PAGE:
Sorry, baby. Killing Eve is over. And it ended in the worst possible way. Be warned: major spoilers ahead.
The final episode starts off well. Villanelle and Eve become a couple. They kiss. They go on a roadtrip. They pee in front of each other. They team up to hijack a pleasure cruise and take down Villanelle’s former employers, a league of assassins responsible for countless murders. Afterwards, they stop to share a cinematic kiss as the boat approaches London Bridge. And then it all goes tits up.
Villanelle is shot. She ushers Eve to safety, and together they leap into the River Thames. Another bullet tears through Villanelle. And her corpse is pulled away by the current. Eve surfaces, distraught and alone. The End.
Except this isn’t how Killing Eve was supposed to end. As anyone who has read the source material knows, Luke Jennings concludes his thriller trilogy with Eve and Villanelle together. They are happy, safe with new identities, and sharing an apartment in St. Petersburg. Villanelle studies linguistics at university. Eve has a career as a translator, which funds their holidays around Europe.
In the original books, Villanelle and Eve get their Happily Ever After. Which makes it doubly disappointing that the show robs them of this beautiful life together. Laura Neal, who wrote the final season of Killing Eve, claims that Villanelle’s death “felt right.” But for many lesbian and bisexual viewers, it picked the scab off an old wound.
The problem is, this twist isn’t a one off. Killing Eve is just the latest in a long line of TV shows to kill off sapphic characters the moment they find happiness with another woman. Think of Tara in Buffy the Vampire Slayer, gunned down after she and Willow reconciled; The L Word’s Dana Fairbanks, who succumbs to cancer shortly after she and Alice admit their true feelings; Commander Lexa of The 100, who becomes Clarke’s ally and lover only to be shot to death.
There are countless examples of the Bury Your Gays trope. So, it’s significant that Villanelle – who had more lives than a shelter’s worth of cats – is killed off only when she and Eve got together. Even within the world of Killing Eve alone, the writers seem incapable of imagining any kind of happy ending for gay or bi characters. Bill – Eve’s friend and mentor, a new father – is murdered on a dancefloor during the first season. And back in season two, before she grew a conscience, Villanelle kills off the hapless twink who is apprenticed to her. Fernanda, a chaotic and charming bisexual, dies for no real reason at Pam’s hands.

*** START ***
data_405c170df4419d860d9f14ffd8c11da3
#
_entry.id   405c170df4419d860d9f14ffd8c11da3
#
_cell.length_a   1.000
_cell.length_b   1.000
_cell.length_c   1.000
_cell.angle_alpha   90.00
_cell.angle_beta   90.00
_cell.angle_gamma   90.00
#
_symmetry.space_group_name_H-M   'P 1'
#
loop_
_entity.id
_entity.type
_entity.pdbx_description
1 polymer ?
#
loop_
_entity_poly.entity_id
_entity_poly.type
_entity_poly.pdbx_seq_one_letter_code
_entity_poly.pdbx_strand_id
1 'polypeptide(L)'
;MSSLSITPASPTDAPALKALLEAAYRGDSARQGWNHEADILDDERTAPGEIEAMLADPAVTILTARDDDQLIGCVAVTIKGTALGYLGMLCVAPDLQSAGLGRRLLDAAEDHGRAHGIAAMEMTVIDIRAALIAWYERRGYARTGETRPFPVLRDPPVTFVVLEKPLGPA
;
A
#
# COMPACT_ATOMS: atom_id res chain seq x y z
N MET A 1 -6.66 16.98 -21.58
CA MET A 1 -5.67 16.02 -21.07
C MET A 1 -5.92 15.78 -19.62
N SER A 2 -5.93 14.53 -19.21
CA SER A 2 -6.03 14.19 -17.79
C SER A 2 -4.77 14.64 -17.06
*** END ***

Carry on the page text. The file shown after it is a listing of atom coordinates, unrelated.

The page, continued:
Then there’s Carolyn’s father, a “super gay spy” who has been alluded to throughout the series. To begin with he existed as a punchline, yet another source of wry one-liners for Carolyn. But in the final season’s flashbacks we learn that “a penchant for the penis” was his downfall. Carolyn’s father fell hard for another man. He was photographed kissing his lover. This blackmail spells the end of his career, and threatens to tear Mr. Martens’ reputation to shreds – the late ‘70s wasn’t a great time to be gay. And so, to escape the shame, he ends his life.
Killing Eve built a loyal fanbase by blending intrigue with same-sex desire. But their treatment of LGB characters has been consistently dreadful. And it is damning that Villanelle’s death in the Thames is framed as a moment of renewal for Eve. Neal, who wrote the finale, says “It felt right that Eve has this rebirth and is allowed to go on and forge a new life for herself.” As if a previously straight character needs spiritual cleansing because she entered a relationship with another woman.
Neal even denies Eve’s grief for her girlfriend. When Villanelle dies, Eve begins to scream as soon as she surfaces. “For me,” says the writer, “it felt really important that that scream be a scream of survival. There’s a triumph in that scream. It’s like, ‘I survived. I’ve got new life. I’m going to go on, and I’m going to live, and I’m going to live well,’ rather than a scream of loss or grief or anger. And I think it’s all of those things as well. But I hope the defining feeling that people have when they’re watching her scream like that is that it’s a kind of release of everything that’s come before and a welcoming in of the next stage of her life.”
But “release” from a loving relationship is not a happy ending. And that loss is terrible, not something to “welcome.” Every narrative choice matters. Through positive representation, we imagine new possibilities for ourselves and the world around us. But Killing Eve has always buried its gays. And this litany of dead LGB characters sends a terrible message to viewers: that our joy is fleeting, and we will be punished for it.
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